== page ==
Real parallel programming always has been based on specific types of application programming interfaces (APIs). These APIs have been designed around experience and need, integrating techniques of concurrent programming (Mutual Exclusion, Monitors, Threads) and interprocessor communication (PVM, RPC, NX, MPI).
Because these APIs are not models of computation, it is difficult to use them to study or to predict the behavior of parallel algorithms running on parallel machines.Recent efforts such as LogP model can be used to study the behavior of message passing programs quite realistically, but they are not designed for programming parallel algorithms or studying theoretical properties of actual parallel machines.
A model of parallel computing analogous to the von Neumann model of sequential computing could wed theoretical analysis to real parallel programming. The BSP model was introduced by Les Valiant as just such a bridging model, linking architecture and software, theory and practice. BSP offers both a a common abstraction toward which computer architects and compiler writers can design, and a concise model of parallel program execution enabling accurate performance prediction for proactive application design.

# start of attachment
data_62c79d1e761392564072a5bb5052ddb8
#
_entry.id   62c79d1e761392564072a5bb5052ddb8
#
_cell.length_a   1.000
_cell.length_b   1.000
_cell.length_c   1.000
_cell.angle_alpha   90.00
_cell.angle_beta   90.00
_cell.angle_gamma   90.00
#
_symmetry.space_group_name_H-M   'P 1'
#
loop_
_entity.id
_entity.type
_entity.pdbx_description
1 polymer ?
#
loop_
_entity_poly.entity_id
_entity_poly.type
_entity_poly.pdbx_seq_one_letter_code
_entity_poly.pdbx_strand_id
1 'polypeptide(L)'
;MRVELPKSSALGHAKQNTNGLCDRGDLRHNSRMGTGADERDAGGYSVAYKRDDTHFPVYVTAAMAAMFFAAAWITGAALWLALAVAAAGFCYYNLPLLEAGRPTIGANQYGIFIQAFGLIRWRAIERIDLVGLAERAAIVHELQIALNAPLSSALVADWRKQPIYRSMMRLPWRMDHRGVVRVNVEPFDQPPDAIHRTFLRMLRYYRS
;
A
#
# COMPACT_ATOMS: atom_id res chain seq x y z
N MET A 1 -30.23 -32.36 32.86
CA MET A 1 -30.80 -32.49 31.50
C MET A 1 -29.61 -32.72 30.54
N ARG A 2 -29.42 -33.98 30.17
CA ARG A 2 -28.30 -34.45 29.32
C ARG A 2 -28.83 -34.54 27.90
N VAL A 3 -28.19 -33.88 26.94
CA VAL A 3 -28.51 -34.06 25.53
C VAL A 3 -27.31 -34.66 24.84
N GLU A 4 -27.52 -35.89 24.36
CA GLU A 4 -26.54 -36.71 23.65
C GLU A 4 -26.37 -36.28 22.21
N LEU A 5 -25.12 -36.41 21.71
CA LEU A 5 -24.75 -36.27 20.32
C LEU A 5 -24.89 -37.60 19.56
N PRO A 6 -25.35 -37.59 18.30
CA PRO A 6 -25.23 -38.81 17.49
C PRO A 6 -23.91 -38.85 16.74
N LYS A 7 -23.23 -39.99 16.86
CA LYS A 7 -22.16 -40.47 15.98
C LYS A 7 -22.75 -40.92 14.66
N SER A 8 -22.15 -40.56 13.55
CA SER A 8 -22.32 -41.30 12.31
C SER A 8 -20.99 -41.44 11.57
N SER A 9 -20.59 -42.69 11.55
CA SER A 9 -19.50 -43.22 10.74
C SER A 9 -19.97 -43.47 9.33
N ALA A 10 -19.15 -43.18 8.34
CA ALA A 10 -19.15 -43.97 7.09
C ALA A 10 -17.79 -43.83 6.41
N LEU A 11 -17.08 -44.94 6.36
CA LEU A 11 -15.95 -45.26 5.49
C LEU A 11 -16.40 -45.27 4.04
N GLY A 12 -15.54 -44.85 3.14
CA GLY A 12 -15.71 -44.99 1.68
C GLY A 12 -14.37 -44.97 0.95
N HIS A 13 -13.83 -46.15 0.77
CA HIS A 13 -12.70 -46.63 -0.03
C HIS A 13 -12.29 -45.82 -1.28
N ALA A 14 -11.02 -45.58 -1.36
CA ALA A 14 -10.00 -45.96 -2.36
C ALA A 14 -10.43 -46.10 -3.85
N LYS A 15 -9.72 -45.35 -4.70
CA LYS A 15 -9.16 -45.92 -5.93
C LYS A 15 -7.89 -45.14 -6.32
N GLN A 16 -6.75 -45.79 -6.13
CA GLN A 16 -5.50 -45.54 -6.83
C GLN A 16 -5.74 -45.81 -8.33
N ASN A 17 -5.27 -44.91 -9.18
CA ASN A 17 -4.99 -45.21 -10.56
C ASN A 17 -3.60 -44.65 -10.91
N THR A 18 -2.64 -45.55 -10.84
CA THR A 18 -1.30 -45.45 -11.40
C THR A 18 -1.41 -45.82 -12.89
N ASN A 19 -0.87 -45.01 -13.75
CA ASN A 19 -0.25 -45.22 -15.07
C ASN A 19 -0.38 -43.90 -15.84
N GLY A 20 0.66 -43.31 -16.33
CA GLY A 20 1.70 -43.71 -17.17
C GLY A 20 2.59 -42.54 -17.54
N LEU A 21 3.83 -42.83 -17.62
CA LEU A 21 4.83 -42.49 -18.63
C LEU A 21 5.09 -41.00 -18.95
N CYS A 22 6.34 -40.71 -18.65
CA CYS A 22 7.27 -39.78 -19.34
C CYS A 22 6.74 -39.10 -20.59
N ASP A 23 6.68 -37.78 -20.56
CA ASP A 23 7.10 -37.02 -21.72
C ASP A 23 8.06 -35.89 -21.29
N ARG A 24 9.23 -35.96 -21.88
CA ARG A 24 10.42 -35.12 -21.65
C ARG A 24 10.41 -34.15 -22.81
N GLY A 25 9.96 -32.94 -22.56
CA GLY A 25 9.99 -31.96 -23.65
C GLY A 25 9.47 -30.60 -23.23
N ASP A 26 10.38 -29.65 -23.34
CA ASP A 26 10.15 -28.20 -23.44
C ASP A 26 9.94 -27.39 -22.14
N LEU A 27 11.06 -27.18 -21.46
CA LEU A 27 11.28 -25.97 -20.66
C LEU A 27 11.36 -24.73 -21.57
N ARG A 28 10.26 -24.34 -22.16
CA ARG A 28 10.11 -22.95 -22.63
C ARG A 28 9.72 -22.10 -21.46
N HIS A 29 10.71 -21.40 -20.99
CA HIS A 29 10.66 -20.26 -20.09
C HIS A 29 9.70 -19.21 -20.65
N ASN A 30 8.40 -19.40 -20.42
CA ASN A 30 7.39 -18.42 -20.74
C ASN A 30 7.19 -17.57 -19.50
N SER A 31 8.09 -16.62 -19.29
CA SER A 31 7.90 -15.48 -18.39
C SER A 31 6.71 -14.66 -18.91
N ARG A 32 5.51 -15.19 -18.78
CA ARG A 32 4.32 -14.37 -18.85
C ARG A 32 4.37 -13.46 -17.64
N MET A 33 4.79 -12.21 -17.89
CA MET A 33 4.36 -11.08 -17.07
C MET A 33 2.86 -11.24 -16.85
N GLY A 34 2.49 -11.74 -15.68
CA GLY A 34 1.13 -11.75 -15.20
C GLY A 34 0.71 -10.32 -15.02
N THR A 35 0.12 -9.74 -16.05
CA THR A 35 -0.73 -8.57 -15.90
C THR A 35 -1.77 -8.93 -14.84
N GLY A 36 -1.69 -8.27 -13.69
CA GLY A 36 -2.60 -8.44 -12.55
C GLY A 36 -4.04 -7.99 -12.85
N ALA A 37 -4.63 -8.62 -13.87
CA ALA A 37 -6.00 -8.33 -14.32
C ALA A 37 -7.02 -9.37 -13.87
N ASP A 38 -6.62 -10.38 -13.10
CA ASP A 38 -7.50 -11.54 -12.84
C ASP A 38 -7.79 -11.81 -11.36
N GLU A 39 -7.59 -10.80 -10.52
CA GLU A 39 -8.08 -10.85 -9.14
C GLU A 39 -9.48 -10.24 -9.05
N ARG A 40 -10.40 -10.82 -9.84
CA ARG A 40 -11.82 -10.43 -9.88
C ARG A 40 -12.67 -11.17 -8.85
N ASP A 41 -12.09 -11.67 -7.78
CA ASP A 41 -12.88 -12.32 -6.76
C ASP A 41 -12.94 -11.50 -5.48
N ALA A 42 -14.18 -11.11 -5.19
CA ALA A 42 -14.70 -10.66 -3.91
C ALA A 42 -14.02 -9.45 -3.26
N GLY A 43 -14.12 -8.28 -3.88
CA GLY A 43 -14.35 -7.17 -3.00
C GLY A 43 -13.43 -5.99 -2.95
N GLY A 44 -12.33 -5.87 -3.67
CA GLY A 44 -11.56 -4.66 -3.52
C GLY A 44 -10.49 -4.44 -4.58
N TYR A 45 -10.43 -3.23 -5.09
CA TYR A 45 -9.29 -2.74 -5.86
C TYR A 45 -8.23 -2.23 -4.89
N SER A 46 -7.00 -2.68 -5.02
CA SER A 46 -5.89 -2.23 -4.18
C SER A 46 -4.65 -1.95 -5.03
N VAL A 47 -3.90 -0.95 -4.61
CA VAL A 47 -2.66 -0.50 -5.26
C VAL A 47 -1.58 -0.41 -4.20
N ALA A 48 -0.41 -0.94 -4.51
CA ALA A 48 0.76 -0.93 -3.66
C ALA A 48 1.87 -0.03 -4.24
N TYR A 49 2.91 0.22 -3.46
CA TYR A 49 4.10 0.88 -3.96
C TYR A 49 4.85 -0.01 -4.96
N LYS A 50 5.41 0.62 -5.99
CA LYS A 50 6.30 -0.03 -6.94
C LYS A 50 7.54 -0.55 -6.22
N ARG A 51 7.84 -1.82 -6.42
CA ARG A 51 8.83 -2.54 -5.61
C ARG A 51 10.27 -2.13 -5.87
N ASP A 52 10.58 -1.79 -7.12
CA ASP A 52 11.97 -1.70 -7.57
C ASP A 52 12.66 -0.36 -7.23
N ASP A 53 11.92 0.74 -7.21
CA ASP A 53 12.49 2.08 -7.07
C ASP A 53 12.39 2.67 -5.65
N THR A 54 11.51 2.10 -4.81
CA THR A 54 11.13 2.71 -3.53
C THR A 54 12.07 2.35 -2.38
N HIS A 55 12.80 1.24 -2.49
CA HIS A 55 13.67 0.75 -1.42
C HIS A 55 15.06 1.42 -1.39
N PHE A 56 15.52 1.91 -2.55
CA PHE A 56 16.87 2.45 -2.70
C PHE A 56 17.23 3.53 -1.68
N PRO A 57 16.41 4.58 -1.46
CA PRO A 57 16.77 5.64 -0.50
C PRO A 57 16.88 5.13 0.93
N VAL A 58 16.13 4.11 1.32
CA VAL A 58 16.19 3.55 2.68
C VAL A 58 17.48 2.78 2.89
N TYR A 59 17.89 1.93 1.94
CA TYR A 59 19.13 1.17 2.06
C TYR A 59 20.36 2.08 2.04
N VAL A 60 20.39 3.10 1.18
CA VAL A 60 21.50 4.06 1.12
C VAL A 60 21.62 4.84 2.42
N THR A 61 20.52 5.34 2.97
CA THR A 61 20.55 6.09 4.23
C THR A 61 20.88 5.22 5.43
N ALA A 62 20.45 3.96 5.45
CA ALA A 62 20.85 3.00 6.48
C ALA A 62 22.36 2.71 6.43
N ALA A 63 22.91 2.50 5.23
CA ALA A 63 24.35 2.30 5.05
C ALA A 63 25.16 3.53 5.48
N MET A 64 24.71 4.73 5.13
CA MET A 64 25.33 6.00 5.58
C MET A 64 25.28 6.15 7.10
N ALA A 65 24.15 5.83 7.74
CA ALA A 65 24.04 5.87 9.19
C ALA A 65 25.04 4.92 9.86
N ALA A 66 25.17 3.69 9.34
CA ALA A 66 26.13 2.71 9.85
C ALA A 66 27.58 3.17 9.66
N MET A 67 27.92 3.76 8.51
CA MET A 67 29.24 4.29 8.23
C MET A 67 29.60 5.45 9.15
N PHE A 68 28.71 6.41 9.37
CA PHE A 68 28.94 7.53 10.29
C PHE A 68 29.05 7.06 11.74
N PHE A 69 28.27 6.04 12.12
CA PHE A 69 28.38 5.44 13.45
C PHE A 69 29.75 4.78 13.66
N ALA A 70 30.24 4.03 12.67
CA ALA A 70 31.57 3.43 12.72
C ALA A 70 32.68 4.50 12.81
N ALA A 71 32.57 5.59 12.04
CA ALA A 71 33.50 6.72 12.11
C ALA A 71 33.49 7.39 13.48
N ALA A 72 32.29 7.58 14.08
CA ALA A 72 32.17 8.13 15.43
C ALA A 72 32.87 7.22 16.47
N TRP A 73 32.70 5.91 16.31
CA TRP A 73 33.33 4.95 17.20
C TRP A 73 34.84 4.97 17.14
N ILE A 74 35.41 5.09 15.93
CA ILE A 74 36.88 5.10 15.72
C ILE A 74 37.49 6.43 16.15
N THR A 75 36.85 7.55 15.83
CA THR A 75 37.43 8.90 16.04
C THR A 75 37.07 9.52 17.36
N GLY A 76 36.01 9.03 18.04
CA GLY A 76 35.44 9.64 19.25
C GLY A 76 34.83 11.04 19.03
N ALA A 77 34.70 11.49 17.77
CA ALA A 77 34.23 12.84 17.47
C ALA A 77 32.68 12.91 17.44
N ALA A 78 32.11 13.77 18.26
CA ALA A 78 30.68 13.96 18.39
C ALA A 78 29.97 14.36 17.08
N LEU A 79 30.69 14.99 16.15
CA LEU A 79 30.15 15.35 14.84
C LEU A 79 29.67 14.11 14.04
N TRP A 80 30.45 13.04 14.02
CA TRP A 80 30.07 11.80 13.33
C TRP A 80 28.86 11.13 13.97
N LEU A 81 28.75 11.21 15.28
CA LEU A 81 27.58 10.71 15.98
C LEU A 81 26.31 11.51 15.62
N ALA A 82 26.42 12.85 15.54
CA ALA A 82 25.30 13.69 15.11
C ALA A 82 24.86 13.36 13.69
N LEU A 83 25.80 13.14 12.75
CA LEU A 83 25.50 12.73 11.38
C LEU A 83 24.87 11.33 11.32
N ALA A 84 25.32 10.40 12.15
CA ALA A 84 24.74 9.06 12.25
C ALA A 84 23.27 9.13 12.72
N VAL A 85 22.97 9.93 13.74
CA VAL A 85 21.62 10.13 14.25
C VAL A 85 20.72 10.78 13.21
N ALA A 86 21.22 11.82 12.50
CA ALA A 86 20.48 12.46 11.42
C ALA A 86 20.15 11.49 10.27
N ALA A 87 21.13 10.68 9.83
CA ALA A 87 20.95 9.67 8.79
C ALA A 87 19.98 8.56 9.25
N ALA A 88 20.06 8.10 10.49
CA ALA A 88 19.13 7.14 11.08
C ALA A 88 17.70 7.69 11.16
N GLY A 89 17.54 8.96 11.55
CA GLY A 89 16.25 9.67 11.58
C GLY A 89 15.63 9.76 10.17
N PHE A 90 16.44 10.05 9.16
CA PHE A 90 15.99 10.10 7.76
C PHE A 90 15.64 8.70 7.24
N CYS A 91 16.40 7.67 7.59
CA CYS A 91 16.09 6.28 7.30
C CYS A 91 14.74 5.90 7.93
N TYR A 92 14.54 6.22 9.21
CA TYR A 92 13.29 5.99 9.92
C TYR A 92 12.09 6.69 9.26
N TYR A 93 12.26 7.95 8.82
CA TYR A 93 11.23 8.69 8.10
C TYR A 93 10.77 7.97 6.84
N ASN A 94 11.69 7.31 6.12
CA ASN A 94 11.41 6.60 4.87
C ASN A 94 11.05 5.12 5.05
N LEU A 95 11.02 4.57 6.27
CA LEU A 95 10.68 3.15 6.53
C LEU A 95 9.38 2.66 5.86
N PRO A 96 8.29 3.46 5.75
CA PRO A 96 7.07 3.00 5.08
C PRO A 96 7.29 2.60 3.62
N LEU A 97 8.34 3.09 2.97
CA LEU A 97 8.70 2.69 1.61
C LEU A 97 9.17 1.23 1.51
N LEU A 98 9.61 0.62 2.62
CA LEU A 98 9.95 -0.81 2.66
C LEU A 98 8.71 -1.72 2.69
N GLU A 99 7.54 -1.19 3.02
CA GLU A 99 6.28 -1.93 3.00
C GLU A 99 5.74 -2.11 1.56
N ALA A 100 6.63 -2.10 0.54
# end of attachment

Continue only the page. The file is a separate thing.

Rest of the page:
A bulk synchronous parallel computer is a set of processing nodes, each performing processing and/or memory functions,a router that delivers messages point-to-point between processing nodes, andan efficient means of synchronizing all or a subset of the processing nodes.
A bulk synchronous parallel computation is divided into supersteps, delineated by synchronization operations. During a superstep, a processing node may make memory references, perform I/O, compute, and send messages. Messages sent during a superstep are not guaranteed to arrive until the following superstep.
Why use VMMC?
BSP semantics permit two modes of messaging, which we call deferred and immediate. In the deferred mode, data values are changed during synchronization, while inimmediate mode, data values are changed when a send operation actually occurs. Clearly, VMMC provides an efficient platform on which to implement immediatemode, since "remote write" is the basic mechanism that VMMC provides. Care must be taken to insure that sending and receive processes are in the samesuperstep. The tradeoff is between this cost and the cost of copying imposed by the deferred model. Research also shows that VMMC supports deferred mode efficiently. Synchronization can be effected both by traditional exchange of special messages and by counting the number of incoming messages.Surprisingly, receivers almost always "know" the number of incoming messages during a given superstep. In those instances where they don't, senders can inform receivers explicitely. VMMC is an excellent platform to test these different mode and models.